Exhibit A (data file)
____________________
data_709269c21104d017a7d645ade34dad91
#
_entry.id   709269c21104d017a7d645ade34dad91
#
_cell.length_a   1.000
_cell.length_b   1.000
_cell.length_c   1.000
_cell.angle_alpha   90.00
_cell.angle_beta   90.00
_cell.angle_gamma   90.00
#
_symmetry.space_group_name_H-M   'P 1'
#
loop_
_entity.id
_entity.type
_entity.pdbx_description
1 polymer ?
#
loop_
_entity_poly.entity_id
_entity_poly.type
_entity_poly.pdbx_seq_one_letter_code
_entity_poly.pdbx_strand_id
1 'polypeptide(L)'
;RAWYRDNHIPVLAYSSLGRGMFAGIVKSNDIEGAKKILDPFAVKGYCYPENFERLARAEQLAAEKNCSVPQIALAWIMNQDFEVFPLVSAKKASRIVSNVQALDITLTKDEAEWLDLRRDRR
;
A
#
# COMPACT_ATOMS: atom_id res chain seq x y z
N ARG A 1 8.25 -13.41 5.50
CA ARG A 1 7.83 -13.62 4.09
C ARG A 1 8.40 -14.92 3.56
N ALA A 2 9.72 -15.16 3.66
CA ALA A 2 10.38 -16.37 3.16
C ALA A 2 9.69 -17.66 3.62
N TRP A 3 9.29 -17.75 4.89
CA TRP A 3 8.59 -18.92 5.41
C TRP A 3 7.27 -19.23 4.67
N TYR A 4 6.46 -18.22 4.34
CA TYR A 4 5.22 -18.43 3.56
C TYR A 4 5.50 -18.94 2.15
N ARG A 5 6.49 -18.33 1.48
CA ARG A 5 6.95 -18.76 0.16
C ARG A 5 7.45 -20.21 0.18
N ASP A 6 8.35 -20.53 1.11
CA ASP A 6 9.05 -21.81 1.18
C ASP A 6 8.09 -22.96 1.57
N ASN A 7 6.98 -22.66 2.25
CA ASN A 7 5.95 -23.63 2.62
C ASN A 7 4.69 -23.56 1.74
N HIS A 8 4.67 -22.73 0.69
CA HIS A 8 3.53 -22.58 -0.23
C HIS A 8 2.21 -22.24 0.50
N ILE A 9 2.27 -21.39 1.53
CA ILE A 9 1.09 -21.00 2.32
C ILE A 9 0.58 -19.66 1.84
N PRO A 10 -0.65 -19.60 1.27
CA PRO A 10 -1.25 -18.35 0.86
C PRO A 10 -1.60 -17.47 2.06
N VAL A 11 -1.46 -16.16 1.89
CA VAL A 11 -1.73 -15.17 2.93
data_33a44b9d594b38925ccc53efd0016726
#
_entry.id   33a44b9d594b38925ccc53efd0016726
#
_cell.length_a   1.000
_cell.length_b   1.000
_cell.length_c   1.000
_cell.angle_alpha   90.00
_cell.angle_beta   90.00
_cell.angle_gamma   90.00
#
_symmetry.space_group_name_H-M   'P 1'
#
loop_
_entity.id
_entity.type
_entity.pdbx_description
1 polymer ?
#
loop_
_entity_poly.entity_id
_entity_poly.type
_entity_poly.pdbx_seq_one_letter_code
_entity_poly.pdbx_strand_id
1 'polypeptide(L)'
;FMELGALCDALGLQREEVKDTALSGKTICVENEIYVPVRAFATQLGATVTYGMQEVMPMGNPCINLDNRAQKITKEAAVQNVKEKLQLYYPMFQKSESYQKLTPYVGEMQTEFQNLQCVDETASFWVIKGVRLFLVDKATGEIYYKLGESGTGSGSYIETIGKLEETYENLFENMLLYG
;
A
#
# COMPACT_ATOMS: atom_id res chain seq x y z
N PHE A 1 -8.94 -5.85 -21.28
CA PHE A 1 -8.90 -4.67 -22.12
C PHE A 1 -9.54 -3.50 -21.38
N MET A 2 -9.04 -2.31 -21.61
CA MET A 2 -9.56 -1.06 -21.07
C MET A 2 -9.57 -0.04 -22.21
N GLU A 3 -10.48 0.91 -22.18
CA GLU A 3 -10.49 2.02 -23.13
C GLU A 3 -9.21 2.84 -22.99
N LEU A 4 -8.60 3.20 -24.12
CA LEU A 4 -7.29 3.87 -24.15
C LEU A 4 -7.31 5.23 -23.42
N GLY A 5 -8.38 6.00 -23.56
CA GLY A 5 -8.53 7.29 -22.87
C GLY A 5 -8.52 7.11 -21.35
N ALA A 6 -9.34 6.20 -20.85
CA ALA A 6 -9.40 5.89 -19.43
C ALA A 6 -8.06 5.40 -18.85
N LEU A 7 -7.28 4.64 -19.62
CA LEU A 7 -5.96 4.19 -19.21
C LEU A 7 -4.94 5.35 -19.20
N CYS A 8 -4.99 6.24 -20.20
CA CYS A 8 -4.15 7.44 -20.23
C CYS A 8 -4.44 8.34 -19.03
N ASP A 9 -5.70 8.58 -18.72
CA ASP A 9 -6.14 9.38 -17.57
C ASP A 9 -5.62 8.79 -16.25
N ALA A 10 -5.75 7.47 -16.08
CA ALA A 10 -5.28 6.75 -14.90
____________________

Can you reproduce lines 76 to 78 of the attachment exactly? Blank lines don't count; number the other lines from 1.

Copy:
loop_
_entity.id
_entity.type